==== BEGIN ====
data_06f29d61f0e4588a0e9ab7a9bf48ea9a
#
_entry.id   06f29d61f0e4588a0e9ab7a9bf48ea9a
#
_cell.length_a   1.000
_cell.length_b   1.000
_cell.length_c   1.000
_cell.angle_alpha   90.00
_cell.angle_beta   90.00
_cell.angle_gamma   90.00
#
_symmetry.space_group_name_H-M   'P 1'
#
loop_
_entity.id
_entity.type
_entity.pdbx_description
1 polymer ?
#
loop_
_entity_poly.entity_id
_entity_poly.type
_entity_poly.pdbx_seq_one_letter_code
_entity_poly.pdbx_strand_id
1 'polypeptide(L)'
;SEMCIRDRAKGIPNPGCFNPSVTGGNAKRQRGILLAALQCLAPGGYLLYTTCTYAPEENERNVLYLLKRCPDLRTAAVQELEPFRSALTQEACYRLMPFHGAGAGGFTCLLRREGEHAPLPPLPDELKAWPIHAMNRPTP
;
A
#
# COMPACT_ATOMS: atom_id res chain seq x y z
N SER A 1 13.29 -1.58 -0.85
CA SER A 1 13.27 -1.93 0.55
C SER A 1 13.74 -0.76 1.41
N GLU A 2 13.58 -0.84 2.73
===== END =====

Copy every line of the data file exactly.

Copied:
data_06f29d61f0e4588a0e9ab7a9bf48ea9a
#
_entry.id   06f29d61f0e4588a0e9ab7a9bf48ea9a
#
_cell.length_a   1.000
_cell.length_b   1.000
_cell.length_c   1.000
_cell.angle_alpha   90.00
_cell.angle_beta   90.00
_cell.angle_gamma   90.00
#
_symmetry.space_group_name_H-M   'P 1'
#
loop_
_entity.id
_entity.type
_entity.pdbx_description
1 polymer ?
#
loop_
_entity_poly.entity_id
_entity_poly.type
_entity_poly.pdbx_seq_one_letter_code
_entity_poly.pdbx_strand_id
1 'polypeptide(L)'
;SEMCIRDRAKGIPNPGCFNPSVTGGNAKRQRGILLAALQCLAPGGYLLYTTCTYAPEENERNVLYLLKRCPDLRTAAVQELEPFRSALTQEACYRLMPFHGAGAGGFTCLLRREGEHAPLPPLPDELKAWPIHAMNRPTP
;
A
#
# COMPACT_ATOMS: atom_id res chain seq x y z
N SER A 1 13.29 -1.58 -0.85
CA SER A 1 13.27 -1.93 0.55
C SER A 1 13.74 -0.76 1.41
N GLU A 2 13.58 -0.84 2.73